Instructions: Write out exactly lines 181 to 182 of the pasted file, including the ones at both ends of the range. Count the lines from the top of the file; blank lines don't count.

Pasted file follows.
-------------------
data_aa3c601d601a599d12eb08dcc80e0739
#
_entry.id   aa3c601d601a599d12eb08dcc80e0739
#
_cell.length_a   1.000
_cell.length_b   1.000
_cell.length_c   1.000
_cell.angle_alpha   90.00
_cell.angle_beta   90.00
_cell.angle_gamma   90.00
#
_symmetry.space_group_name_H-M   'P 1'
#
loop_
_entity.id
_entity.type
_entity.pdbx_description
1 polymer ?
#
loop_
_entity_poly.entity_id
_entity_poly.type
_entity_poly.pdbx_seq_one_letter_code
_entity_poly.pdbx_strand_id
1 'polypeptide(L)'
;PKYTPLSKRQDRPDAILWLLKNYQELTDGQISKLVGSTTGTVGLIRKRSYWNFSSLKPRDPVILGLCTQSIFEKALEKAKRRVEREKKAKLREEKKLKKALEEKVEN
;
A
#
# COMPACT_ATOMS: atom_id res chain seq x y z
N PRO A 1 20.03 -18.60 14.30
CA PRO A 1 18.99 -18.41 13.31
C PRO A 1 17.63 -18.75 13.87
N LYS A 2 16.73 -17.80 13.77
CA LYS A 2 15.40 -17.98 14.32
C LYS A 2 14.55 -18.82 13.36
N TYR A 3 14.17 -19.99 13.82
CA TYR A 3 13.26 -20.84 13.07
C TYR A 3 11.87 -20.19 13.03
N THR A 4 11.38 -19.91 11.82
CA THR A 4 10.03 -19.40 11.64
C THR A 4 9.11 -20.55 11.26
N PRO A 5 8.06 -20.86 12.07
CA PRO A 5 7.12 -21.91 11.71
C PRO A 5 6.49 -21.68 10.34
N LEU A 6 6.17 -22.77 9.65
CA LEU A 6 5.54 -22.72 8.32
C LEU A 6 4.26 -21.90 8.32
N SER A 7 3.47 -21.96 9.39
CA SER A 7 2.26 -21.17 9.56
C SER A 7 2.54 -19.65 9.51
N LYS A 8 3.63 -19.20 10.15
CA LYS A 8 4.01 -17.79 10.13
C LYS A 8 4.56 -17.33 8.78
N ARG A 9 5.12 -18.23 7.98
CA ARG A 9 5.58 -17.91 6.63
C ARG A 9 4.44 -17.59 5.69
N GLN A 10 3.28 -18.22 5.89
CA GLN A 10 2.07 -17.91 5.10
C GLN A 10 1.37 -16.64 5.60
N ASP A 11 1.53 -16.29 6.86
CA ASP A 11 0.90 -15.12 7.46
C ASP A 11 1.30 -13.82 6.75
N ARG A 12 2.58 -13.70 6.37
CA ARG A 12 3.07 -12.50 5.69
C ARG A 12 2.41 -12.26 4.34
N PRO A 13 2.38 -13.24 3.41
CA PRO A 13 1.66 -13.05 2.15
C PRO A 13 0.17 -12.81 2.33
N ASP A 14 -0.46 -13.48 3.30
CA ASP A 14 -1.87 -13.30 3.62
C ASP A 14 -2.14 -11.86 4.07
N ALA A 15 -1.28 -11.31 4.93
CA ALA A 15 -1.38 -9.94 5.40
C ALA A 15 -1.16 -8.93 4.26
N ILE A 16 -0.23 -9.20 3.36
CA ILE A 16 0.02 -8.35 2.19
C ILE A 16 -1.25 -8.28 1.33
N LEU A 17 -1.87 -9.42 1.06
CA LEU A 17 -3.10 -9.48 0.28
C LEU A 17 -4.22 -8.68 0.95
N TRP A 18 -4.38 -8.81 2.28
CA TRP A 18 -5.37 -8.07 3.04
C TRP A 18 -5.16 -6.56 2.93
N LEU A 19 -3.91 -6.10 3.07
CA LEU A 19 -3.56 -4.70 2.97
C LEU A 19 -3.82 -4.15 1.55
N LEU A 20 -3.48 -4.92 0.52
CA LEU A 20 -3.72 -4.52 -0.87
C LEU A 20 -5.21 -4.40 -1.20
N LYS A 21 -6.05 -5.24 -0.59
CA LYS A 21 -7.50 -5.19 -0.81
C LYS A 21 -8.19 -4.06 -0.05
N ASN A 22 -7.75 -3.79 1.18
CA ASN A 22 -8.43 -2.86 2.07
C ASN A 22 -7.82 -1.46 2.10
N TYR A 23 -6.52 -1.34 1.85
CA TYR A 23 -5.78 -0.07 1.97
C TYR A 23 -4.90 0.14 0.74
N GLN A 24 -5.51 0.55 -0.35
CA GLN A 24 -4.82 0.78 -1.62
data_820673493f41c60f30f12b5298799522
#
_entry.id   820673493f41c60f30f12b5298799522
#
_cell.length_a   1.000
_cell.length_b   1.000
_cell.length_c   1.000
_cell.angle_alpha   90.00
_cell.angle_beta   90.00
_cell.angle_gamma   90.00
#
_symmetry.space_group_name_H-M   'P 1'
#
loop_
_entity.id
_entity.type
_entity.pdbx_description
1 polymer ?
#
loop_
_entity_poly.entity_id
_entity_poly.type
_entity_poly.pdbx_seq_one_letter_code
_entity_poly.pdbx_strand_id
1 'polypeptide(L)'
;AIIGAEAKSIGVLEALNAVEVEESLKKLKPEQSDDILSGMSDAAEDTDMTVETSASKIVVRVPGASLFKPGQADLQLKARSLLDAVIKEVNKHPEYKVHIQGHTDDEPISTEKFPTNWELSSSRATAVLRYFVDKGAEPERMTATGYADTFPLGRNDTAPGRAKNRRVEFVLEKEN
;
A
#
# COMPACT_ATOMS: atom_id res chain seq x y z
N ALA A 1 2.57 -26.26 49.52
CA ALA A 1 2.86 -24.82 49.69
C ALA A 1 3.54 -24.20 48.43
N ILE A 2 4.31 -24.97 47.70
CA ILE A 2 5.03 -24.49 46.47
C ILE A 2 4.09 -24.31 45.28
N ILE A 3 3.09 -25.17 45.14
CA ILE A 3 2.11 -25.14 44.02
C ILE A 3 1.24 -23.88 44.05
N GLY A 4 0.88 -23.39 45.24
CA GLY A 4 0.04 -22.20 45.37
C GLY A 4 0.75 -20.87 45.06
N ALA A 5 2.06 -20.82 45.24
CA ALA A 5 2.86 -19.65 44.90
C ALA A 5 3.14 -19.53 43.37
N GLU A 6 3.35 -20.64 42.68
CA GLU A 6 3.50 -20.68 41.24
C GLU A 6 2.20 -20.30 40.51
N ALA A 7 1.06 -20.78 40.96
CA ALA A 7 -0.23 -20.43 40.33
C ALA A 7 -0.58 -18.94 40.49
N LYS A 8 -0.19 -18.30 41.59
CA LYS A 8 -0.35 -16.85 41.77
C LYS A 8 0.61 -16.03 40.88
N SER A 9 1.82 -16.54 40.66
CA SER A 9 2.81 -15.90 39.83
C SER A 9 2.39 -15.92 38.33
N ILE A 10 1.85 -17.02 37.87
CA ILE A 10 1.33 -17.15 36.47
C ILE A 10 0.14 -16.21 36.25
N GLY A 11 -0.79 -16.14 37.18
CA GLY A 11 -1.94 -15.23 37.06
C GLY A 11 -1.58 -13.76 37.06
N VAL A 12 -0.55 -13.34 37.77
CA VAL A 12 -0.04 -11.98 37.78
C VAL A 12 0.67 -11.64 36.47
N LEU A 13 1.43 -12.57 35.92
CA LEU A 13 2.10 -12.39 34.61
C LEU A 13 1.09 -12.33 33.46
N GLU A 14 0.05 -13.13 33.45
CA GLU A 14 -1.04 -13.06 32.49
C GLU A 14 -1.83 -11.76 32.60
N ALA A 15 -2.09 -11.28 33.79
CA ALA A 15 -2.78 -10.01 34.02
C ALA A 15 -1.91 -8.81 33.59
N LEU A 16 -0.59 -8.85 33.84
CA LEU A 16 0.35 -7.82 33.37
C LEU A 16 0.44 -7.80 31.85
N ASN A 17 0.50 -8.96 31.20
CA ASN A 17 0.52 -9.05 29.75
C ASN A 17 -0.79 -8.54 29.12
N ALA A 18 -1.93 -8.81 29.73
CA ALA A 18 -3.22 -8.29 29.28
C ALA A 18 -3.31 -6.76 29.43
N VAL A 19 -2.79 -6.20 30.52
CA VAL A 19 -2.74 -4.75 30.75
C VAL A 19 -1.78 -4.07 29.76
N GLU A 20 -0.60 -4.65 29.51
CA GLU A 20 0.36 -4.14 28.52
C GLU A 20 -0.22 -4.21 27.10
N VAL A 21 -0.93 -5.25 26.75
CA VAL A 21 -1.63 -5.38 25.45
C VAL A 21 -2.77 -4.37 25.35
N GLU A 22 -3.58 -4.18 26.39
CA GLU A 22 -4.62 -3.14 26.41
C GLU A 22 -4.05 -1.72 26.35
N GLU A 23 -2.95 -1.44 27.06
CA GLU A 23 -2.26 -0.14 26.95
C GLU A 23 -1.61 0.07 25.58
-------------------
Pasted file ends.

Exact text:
CA ASN A 17 0.52 -9.05 29.75
C ASN A 17 -0.79 -8.54 29.12